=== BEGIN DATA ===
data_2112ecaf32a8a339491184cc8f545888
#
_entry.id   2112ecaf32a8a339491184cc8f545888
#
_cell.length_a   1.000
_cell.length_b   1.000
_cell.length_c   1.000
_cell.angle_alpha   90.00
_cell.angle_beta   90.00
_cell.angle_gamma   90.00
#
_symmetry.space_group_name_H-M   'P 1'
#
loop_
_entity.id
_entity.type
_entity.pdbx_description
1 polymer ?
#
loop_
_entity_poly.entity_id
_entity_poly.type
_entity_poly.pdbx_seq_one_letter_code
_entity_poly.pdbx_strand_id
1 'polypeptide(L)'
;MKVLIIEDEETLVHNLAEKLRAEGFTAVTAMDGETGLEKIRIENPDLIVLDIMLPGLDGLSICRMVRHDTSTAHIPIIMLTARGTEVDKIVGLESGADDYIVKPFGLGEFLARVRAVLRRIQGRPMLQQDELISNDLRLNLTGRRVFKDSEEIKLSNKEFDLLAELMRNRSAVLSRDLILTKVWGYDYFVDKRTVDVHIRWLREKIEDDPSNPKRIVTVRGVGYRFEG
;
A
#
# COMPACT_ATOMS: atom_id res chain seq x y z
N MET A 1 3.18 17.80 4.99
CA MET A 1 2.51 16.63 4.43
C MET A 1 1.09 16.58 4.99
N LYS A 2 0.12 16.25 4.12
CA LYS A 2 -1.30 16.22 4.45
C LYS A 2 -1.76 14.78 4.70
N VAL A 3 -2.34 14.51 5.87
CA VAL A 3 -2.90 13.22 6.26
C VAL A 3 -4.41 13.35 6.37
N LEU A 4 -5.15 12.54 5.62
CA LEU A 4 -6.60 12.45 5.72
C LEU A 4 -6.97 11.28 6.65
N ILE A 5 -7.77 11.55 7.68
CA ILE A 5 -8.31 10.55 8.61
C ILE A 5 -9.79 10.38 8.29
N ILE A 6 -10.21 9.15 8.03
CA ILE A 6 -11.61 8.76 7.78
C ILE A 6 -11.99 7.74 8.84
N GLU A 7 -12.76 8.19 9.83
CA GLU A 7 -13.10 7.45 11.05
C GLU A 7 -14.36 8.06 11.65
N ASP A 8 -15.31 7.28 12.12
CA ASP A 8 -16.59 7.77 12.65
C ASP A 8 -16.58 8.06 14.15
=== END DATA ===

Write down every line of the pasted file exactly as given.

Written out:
data_2112ecaf32a8a339491184cc8f545888
#
_entry.id   2112ecaf32a8a339491184cc8f545888
#
_cell.length_a   1.000
_cell.length_b   1.000
_cell.length_c   1.000
_cell.angle_alpha   90.00
_cell.angle_beta   90.00
_cell.angle_gamma   90.00
#
_symmetry.space_group_name_H-M   'P 1'
#
loop_
_entity.id
_entity.type
_entity.pdbx_description
1 polymer ?
#
loop_
_entity_poly.entity_id
_entity_poly.type
_entity_poly.pdbx_seq_one_letter_code
_entity_poly.pdbx_strand_id
1 'polypeptide(L)'
;MKVLIIEDEETLVHNLAEKLRAEGFTAVTAMDGETGLEKIRIENPDLIVLDIMLPGLDGLSICRMVRHDTSTAHIPIIMLTARGTEVDKIVGLESGADDYIVKPFGLGEFLARVRAVLRRIQGRPMLQQDELISNDLRLNLTGRRVFKDSEEIKLSNKEFDLLAELMRNRSAVLSRDLILTKVWGYDYFVDKRTVDVHIRWLREKIEDDPSNPKRIVTVRGVGYRFEG
;
A
#
# COMPACT_ATOMS: atom_id res chain seq x y z
N MET A 1 3.18 17.80 4.99
CA MET A 1 2.51 16.63 4.43
C MET A 1 1.09 16.58 4.99
N LYS A 2 0.12 16.25 4.12
CA LYS A 2 -1.30 16.22 4.45
C LYS A 2 -1.76 14.78 4.70
N VAL A 3 -2.34 14.51 5.87
CA VAL A 3 -2.90 13.22 6.26
C VAL A 3 -4.41 13.35 6.37
N LEU A 4 -5.15 12.54 5.62
CA LEU A 4 -6.60 12.45 5.72
C LEU A 4 -6.97 11.28 6.65
N ILE A 5 -7.77 11.55 7.68
CA ILE A 5 -8.31 10.55 8.61
C ILE A 5 -9.79 10.38 8.29
N ILE A 6 -10.21 9.15 8.03
CA ILE A 6 -11.61 8.76 7.78
C ILE A 6 -11.99 7.74 8.84
N GLU A 7 -12.76 8.19 9.83
CA GLU A 7 -13.10 7.45 11.05
C GLU A 7 -14.36 8.06 11.65
N ASP A 8 -15.31 7.28 12.12
CA ASP A 8 -16.59 7.77 12.65
C ASP A 8 -16.58 8.06 14.15